Simple question (I think).
Is time infinitely divisible?
I heard that it was, although not from a particularly explanatory source. If so, are we sure that it is, without a shadow of a doubt?
In most of physics we treat it like it's continuous, but treating it as quantized might have important implications for quantum gravity, etc. etc. etc.
(Even though the Planck time is the smallest meaningful amount of time that can exist between two events, that doesn't mean time is quantized into Planck times.)
TLDR; no one knows... yet.
You are asking if time is a continuous variable. This is on par with asking if space is a continuous variable.
Time we measure with clocks is as quantized as space we measure with meter sticks, the accuracy of our measurements.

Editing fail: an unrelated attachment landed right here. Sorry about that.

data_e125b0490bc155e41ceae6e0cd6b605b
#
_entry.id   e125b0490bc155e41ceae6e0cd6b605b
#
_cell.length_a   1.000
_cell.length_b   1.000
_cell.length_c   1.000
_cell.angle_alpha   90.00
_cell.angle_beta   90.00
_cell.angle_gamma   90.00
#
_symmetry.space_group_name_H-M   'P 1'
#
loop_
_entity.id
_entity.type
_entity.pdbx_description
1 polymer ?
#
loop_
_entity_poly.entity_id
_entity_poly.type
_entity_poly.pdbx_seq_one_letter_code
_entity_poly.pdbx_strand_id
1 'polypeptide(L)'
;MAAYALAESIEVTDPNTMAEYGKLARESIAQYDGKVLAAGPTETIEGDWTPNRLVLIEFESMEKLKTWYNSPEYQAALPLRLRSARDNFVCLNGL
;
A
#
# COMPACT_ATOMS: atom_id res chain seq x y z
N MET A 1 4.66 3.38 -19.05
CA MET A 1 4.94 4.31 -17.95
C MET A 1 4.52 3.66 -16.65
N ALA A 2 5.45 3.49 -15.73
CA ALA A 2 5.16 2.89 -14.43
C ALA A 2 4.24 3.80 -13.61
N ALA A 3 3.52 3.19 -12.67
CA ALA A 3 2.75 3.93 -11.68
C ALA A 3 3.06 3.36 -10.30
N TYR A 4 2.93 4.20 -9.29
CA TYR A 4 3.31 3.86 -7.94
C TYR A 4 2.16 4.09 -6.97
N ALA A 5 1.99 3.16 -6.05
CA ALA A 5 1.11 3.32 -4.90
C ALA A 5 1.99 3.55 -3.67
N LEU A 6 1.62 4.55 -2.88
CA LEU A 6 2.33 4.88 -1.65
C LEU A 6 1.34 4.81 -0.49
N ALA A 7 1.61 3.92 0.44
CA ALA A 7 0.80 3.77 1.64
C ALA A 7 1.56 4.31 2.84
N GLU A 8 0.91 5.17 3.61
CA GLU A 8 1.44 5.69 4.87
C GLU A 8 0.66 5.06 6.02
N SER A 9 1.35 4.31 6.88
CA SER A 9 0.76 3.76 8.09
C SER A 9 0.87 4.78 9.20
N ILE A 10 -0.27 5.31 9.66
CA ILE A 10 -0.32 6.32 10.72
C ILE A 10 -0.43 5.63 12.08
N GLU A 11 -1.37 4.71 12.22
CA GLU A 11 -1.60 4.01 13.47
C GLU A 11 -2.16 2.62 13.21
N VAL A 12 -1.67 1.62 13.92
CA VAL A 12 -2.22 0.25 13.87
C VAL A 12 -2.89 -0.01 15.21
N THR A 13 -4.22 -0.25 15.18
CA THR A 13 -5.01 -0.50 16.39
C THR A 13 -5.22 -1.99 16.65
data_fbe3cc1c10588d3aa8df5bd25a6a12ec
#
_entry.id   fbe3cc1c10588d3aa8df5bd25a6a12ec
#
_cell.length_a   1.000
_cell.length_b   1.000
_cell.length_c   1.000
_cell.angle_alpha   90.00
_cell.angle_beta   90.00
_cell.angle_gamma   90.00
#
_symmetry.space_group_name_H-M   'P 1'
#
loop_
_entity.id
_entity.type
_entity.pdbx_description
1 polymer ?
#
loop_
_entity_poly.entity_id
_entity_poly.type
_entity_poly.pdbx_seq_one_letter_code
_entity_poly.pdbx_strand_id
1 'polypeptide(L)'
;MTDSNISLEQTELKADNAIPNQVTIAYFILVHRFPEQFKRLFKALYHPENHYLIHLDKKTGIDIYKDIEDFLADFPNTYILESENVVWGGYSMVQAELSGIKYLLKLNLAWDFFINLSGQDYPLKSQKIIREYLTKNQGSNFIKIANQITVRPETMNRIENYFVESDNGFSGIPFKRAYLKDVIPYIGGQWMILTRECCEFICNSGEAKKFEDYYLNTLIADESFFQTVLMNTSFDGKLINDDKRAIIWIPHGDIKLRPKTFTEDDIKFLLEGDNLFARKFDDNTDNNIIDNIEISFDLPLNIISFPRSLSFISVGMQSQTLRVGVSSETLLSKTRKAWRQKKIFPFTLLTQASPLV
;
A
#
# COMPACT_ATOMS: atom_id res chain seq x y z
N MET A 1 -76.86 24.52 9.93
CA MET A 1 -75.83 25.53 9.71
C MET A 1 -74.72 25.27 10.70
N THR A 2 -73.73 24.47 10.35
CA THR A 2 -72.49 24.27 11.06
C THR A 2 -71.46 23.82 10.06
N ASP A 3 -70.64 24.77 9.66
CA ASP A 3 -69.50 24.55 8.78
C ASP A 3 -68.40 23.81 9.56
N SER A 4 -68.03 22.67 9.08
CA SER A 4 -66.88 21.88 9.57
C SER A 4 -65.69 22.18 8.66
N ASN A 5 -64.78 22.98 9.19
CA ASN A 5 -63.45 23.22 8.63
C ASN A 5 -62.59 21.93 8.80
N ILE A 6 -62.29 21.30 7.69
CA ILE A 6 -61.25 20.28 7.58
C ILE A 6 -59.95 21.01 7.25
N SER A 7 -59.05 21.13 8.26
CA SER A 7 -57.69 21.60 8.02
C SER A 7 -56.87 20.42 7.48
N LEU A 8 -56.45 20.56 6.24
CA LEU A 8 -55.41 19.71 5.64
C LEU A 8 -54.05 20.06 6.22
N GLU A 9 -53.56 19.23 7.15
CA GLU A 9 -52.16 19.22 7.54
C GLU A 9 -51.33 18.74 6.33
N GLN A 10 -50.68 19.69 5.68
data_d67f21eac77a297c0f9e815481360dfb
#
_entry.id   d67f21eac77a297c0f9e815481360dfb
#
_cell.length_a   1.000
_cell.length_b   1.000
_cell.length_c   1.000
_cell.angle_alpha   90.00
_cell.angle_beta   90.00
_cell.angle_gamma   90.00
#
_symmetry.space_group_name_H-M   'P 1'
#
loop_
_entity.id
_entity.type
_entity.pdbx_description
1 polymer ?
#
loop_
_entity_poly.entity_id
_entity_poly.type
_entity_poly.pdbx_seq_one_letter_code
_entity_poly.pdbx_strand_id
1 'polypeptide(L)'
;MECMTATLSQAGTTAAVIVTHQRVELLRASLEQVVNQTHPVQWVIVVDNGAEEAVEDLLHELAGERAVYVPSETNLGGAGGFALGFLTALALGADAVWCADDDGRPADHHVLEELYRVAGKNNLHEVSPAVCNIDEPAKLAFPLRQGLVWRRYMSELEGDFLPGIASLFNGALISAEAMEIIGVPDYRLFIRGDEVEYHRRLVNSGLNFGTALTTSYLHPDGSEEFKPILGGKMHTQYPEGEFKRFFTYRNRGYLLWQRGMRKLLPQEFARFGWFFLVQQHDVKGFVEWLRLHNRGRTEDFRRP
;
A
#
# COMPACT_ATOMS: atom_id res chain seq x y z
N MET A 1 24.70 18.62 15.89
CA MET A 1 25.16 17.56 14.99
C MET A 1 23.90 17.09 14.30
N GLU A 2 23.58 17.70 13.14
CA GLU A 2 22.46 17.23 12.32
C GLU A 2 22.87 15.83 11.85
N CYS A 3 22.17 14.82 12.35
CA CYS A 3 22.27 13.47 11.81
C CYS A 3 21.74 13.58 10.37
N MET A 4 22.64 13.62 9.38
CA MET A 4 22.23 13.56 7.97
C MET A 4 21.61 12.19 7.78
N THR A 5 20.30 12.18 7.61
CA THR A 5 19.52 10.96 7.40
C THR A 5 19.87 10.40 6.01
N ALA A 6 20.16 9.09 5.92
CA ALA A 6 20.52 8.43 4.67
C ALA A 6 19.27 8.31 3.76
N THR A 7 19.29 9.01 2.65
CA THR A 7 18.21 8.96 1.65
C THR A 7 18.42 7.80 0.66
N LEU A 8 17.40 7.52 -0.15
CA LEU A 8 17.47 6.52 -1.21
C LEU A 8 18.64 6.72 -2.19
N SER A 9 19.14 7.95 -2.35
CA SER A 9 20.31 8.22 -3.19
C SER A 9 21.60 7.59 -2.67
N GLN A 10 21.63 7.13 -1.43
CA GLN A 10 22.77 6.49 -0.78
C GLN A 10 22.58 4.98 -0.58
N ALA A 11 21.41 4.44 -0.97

In the past hundred years we have explored the microcosm and have found that it is quantized, from the existence of countable atoms to the existence of quarks we have found matter to be quantized and have been studying it with elegant theories which assume continuous variables for both space and time.
At present the whole construct of particle physics is well described in this manner, and theories with quantized space and time violate Lorenz invariance which is a well validated part of the theory, so quantization of either space or time is contradicted by data. What the case is for regions of space and time not explorable with our instruments yet is an open research question for the future.